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Dynasty Warriors 7 (PlayStation 3, Xbox 360)
Game Reviews

Dynasty Warriors 7 (PlayStation 3, Xbox 360)

An improved story mode, upgraded weapon and combo system, and graphic improvements help make this the best game in the series.

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It’s hard to believe Dynasty Warriors has been around since 1997. And ever since then, Koei and developer Omega Force have done their best to make sure fans have stayed busy hacking and slashing their way through a new Dynasty Warriors game (or spin-off) nearly every year. And while its most diehard fans have enjoyed this attention, the franchise has gathered a reputation for being, shall we say, more than a little familiar, often relying on gameplay that has changed very little over the years. Which brings us to the latest entry in the series, Dynasty Warriors 7, which introduces several new tweaks and narrative changes to the mix in an attempt to shake up the familiar formula and break the mold with some welcome new changes.

Dynasty Warriors 7 offers what is easily the most accessible Story mode yet, mainly due to the fact that each campaign focuses on specific characters and that you no longer need to have any knowledge of the Romance of the Three Kingdoms novel. As heretical as that may sound to longtime fans, this does help open the game for those who may not be familiar with what is widely considered the quintessential story of Asia. The game now chooses a character for you to make each conquest more compelling and accurate, opposed to when you were allowed you to select any character from the extensive roster to change the tide of battle. This is true for all of the game’s four campaigns: Wei, Wu, Shu, and the newly added, Jin.

The combat system introduces some alterations to make things a lot smoother and easier to pick up and play. The Renbu system has been replaced with the familiar charge system, while basic attack combos can be altered by adding power attacks at the end of them. This leads to a decent amount of variation you can do with your combos instead of just the same old button mashing from the previous games. Your aerial attacks also benefit from this and are now a nice option to have as an effective combat choice. After fighting enough enemies, you’ll slowly fill your Musou meter, which can be used to release a powerful attack that annihilates just about everything near you with a great amount of flair.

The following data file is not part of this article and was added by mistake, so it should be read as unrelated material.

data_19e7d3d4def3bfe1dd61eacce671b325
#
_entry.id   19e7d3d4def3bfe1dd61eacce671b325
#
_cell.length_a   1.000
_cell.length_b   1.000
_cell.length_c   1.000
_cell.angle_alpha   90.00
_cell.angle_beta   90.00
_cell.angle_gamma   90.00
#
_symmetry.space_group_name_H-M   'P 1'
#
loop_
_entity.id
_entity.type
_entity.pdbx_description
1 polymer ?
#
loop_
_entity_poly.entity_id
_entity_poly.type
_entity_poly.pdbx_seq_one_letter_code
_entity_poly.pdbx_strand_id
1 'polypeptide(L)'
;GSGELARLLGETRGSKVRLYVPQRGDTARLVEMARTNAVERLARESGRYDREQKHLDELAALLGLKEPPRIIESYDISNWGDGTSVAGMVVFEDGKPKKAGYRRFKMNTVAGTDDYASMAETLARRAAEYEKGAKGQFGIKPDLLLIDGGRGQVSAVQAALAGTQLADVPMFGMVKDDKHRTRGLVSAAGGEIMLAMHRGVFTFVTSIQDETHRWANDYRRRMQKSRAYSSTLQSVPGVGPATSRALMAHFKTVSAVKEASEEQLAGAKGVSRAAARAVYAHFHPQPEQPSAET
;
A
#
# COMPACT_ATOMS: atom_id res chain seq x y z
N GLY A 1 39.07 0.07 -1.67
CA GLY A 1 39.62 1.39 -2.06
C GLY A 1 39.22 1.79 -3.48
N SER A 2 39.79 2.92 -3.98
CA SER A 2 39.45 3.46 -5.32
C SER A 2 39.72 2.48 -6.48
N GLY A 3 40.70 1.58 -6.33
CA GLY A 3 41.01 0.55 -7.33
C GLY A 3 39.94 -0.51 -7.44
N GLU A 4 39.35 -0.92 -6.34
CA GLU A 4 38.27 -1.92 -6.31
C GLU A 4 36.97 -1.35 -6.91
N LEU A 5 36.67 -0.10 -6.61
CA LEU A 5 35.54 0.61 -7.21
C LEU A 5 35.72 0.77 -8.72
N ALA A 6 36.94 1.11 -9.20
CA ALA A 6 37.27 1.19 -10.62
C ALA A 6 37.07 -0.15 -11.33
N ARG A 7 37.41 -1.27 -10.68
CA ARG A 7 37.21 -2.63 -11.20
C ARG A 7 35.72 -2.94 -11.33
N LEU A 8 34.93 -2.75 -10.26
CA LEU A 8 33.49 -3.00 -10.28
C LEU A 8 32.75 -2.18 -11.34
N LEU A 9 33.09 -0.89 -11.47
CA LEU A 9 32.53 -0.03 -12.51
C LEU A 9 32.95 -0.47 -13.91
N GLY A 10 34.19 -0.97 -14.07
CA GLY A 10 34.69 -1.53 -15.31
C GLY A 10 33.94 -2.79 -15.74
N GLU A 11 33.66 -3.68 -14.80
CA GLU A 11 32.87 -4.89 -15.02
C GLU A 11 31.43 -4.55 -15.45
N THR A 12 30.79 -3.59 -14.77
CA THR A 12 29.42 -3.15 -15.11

Just like in Dynasty Warriors: Strikeforce, you can now carry two weapons at a time and switch between them on the fly. Any character can now also use any weapons they want, and there are plenty of weapons you can collect such as swords, crossbows, axes, flails, gauntlets, and so on. While it is nice to be able to use any kind of weapon, characters usually have a weapon preference, which can be immediately identified by the EX symbol in the bottom left corner of the basic weapon image. When a character is using their preferred weapon, they do more damage and can use a unique finisher at the end of a combo.

Cooperative multiplayer is a lot more fun this time around, especially in Conquest mode, which can be enjoyed either online or via split-screen on the same console. Here you can take on various battles with an unlocked character of your choice, and experience new battles, collect new weapons, and enjoy mini-story stages set up for specific characters. Each level provides its own set of challenges and objectives that help keep the game from getting stale, even going as far as populating revisited areas with new enemies so the battles always feel different. Longtime fans may miss the Free Mode, as it was replaced with Conquest mode, but I think they’ll learn to adjust.

I’m also glad to see that Dynasty Warriors 7 has received a much needed graphical update, with cleaner character models that actually look like they’re on next-gen gaming system. The armor and weapons are fairly detailed and even reflect things such as the lighting on the game. Of course most fans of the franchise wouldn’t mind if it still looked the same (or played the same), but you can’t help but notice and smile when you see these long overdue updates. PlayStation 3 users can even play the game in 3D, provided they have the necessary hardware to shift things into the next dimension.

Even with many of the changes and additions like new combos and weapons, the biggest complaint from past games in the series raises its ugly head from time to time, namely the game can get quite repetitive. You’ll still find yourself repeating what you’ve already done after awhile, as scores of enemy battles can start to blend into one another, seeing the same combos and attack animations over and over. Another frustration is having to repeat entire missions and the significant backtracking involved, often due to enemy retreats or failing to properly protect an ally during battle, which means starting over familiar terrain again and again.

For me, Dynasty Warriors 7 is easily the best game in the franchise, thanks to its accessible story mode, the ability to carry and select different weapons, and not to mention some long overdue graphical updates. Koei has successfully managed to keep the series’ core intact while adding some welcome variety to the mix, taking steps in the right direction to draw in a larger audience without alienating those who’ve stuck with the series over the years. Though the hack ‘n slash repetition takes hold not long after playing, fun and involving cooperative multiplayer modes help keep things interesting long after the core campaigns have been conquered. Even the most jaded critic can appreciate the steps taken here to help invigorate the classic formula, and it will be interesting to see where they take the inevitable Dynasty Warriors 8.

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About the Author: Chris Mitchell